And In The Beginning, There Were No Judgments

The act of writing is deeply personal. The words flow from the writer’s head, placed on paper or typed on a screen, only to be held close to the writer’s heart for fear of societal judgment of their most personal thoughts. If a reader studies the works of an author, they can see into the writer’s soul, exposing good and bad. And typically, writers don’t want to be judged; they wish to create or share, to teach others or heal themselves.

The author of A Million Little Pieces wrote about his personal experiences in a riveting book, only to be crucified when it was discovered that some of the stories were expanded beyond his experiences into a fictional realm. So a writer must take care to hold themselves close in their writing. Don’t expose much, don’t expand the stories to seem likable, don’t reveal the multifaceted factors of a person’s character that cause the person to go from a likable character to a relatable character. People are drawn to Melanie Hamilton and appalled with Scarlett O’Hara because identifying with Scarlett forces the reader to identify characteristics of their own that are unlikable.

In writing about personal experiences, a writer will water down the relatable characteristics to seem more likable, to escape persecution of their wrong doings. But what if an autobiographical author told the truth? Could a reader grow to like the unlikable character and accept that everyone, including themselves, is completely flawed? Or will they close the book and judge the writer as they ready themselves to commit their own flawed acts?

Chasing the Dragon

Her freshly shaved legs were sticky with sweat as she uncrossed them. She wiped the moisture from between her thighs before recrossing her legs and leaning further over the bar to catch the bartender’s gaze.

“Uno mas, por favor.”

She gestured to the nearly empty glass of tequila with remnants of chunky salt around the edge. The bartender nodded and stopped wiping the bar top with his largely unclean towel and set to making her drink.

“Another one, eh?”

The gentleman next to her teased his hand down her sticky thigh as she grinned at him. Pulling his hand up to her mouth, she placed his fingertips to her lips and lightly licked away the salt that had come from her thighs.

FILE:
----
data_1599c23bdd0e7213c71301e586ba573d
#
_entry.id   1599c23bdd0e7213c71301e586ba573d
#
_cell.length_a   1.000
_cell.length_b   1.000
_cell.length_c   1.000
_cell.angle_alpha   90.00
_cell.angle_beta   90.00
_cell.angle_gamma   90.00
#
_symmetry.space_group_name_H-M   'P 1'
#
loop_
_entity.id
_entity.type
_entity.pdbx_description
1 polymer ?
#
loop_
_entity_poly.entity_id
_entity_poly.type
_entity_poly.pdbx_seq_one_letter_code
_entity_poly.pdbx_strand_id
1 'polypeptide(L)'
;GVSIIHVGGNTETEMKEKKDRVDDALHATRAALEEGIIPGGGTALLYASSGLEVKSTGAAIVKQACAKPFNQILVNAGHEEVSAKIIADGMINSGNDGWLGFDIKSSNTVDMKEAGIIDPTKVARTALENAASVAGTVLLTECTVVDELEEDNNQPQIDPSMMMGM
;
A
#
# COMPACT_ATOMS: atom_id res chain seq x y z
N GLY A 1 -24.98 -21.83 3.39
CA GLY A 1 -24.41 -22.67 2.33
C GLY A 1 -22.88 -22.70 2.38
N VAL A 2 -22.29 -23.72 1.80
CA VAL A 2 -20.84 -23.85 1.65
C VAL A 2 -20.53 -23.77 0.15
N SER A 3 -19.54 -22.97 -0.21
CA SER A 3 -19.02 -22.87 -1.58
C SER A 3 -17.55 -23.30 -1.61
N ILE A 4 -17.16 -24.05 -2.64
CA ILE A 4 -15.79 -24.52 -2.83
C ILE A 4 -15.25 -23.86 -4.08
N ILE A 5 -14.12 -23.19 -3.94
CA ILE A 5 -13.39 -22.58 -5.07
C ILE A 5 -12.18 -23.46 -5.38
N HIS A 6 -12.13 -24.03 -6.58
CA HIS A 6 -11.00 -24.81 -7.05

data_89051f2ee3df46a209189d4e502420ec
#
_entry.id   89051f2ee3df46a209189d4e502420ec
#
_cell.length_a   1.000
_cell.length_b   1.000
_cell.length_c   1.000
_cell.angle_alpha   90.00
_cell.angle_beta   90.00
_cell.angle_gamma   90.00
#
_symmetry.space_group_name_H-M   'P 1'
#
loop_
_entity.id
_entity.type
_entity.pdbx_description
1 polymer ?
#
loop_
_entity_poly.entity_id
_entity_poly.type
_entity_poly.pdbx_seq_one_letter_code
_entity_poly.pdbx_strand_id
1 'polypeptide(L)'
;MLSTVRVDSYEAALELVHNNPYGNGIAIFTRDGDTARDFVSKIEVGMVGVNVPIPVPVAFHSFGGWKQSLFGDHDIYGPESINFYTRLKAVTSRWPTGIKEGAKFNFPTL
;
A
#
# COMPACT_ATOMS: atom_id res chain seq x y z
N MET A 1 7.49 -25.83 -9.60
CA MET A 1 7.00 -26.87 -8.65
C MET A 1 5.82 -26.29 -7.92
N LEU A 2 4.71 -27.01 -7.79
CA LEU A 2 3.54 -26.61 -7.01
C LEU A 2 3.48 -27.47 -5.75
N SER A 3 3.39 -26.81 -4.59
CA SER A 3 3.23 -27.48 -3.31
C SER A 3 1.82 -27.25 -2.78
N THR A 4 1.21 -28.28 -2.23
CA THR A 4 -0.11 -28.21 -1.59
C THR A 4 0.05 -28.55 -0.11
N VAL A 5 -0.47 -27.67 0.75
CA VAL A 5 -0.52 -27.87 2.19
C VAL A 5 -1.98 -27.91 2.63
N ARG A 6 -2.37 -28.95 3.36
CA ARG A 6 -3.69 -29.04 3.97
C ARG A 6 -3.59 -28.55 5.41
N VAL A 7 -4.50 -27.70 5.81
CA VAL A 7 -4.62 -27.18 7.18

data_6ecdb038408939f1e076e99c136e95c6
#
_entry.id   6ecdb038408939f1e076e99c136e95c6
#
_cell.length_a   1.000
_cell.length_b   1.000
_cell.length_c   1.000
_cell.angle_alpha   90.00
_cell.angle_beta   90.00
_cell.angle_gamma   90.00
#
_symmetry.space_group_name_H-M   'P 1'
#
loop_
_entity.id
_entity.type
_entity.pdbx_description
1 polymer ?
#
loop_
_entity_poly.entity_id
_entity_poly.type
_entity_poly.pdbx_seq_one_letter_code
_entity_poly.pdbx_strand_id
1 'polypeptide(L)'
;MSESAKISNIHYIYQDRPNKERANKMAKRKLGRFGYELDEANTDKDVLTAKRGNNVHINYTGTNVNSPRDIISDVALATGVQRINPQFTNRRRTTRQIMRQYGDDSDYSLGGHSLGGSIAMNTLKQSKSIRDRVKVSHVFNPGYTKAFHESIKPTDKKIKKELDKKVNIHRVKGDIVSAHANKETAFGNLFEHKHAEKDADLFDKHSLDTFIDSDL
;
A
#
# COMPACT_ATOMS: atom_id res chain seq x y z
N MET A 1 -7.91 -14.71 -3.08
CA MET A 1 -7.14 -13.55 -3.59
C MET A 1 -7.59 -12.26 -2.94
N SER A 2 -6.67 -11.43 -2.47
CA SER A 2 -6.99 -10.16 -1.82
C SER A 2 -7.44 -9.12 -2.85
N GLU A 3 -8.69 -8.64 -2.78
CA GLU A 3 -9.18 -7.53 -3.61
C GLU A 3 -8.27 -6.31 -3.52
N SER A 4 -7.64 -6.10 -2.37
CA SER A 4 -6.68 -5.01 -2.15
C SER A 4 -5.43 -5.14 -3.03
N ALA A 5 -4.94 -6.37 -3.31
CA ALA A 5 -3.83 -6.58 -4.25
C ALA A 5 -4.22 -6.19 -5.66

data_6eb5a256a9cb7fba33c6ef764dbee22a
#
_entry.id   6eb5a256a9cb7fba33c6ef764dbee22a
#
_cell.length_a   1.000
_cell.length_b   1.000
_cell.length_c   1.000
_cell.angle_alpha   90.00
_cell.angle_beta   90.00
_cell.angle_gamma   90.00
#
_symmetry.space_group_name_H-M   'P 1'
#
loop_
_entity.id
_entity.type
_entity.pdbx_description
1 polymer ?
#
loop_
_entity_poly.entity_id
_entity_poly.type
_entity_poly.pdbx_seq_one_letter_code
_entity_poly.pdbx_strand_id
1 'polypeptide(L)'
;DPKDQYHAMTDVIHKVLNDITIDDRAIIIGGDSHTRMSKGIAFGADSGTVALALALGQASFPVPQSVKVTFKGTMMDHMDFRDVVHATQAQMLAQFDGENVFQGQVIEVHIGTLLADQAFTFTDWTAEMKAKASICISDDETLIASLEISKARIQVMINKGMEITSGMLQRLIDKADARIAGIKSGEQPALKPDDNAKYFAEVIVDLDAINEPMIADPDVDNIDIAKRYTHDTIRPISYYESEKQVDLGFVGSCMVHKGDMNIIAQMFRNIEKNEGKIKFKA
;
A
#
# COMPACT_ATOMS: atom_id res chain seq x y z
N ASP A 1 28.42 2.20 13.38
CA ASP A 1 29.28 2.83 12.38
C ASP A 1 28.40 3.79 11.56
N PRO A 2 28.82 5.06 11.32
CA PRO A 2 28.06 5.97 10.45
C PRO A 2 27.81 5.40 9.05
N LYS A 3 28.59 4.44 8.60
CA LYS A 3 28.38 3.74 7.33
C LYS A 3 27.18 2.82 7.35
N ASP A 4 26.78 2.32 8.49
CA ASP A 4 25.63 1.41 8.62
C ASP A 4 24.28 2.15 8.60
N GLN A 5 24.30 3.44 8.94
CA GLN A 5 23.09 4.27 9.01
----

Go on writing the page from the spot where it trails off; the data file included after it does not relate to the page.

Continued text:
“Yes, Daddy, if that’s okay.”

“Of course, baby girl, have as many as you like.”

She blushed at his response and placed his hand back on her thigh. The bartender watched them in approval. From the corner of her eye, she noticed an older couple watching them from the corner of the small hotel bar. The gentleman was scowling at her and the lady winked.

“We make people uncomfortable.”

“Do you care?”

“Only because I know their sex lives must be terrible.”

“Most people’s are.”

The bartender placed the fresh drink in front of her as she drained the last of her first drink. The lone ice cube dropped into her mouth and she rolled it around, feeling it melt cooly on her tongue, before she crunched the cube to nothing.

“Would you like to feel my cold mouth on your cock, Daddy?”

“Don’t tease me. You just got a new drink.”

“So you don’t want me to drop to my knees under the bar and service you the way you deserve to be serviced?”

Her eyes teased him and he glared at her. She broke the gaze and sighed.

“I guess I’ll just service myself.”

“Stop. I’m not sure the fuddy duddies in the corner would approve.”

“I don’t care what people think, remember?”

“You’ll care when you’re in Mexican jail for sucking a guy off under a bar.”

“Oh come on, don’t be lame.”

“I’m not lame. You’re not dressed for Mexican prison.”

His hand slide further up her dress.

“You’d get cold. And they would have a field day with you.”

His hand didn’t stop. He reached her panties and pushed them aside before she swatted his hand away.

“Daddy, stop!”

“You’re blushing again.”

She looked thoughtfully at him while she took a long drink of tequila.

“I want to get into some debauchery.”

“Not mayhem?”

“I’m not sure if I’m ready for mayhem. But sometimes I feel so cooped up that I want to scream. I know that sounds like some rich white girl problem but I feel the need to experience something and do something bad to experience it. Have you never wanted to cause some trouble and see if you can survive it? To push yourself to the limits to see the world from a different view?”

“Constantly. And I’ve done it. I’ve gotten really lucky.”

“So have I, so far. But that feeling, of pushing the limits of pain and trouble, breaking the law, possibly experiencing stories that can never be told, that feeling never goes away. It’s always in the back of my mind, sometimes growing louder and louder until I can’t hear anything but the desire to see what can happen.”

“You know you can’t live like this.”